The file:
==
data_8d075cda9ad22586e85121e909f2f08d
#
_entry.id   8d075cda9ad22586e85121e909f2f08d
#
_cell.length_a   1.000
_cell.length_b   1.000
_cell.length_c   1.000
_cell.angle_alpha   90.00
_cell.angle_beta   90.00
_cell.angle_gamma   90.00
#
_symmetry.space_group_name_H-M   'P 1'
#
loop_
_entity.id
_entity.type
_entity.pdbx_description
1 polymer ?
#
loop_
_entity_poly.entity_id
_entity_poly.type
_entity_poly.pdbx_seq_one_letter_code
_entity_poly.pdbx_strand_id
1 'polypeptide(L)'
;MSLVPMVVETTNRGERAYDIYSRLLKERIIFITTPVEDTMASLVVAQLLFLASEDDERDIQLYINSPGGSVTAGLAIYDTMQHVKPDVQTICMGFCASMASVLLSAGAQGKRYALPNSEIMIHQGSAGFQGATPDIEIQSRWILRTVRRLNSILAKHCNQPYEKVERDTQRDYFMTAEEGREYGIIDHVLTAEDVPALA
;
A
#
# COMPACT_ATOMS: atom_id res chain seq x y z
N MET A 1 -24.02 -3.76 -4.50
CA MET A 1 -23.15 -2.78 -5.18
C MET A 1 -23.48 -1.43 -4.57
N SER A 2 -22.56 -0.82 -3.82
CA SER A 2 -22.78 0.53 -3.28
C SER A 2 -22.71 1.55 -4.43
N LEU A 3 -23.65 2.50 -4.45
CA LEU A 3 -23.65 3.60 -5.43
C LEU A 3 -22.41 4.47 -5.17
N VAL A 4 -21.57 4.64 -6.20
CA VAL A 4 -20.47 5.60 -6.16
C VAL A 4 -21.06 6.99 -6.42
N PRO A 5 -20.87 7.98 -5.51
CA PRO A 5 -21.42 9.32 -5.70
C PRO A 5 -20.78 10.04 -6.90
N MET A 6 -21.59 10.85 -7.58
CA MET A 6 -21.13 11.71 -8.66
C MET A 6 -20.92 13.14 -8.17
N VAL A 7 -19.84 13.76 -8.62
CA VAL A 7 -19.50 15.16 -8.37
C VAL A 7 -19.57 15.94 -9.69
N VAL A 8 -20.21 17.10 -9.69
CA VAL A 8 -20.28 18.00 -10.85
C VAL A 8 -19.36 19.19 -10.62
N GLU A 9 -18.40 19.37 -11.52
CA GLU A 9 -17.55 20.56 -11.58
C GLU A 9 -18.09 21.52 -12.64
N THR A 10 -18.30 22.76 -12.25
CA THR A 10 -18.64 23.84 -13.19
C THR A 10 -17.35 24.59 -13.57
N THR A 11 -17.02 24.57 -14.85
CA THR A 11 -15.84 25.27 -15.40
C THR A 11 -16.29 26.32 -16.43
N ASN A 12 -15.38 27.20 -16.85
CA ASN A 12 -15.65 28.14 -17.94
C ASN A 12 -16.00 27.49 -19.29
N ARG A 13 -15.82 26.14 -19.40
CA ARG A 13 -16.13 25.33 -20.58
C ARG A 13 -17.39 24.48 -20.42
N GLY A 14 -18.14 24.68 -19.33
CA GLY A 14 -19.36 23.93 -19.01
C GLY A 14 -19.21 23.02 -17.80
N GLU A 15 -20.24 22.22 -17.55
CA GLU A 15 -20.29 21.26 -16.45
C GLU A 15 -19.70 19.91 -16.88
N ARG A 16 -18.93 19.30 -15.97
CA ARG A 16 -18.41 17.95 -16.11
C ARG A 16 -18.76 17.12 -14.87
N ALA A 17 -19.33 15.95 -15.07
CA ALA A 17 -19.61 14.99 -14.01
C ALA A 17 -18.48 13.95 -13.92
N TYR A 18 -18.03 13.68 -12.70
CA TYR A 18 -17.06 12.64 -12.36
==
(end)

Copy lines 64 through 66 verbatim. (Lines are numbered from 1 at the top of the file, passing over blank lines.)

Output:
N ASN A 12 -15.38 27.20 -16.85
CA ASN A 12 -15.65 28.14 -17.94
C ASN A 12 -16.00 27.49 -19.29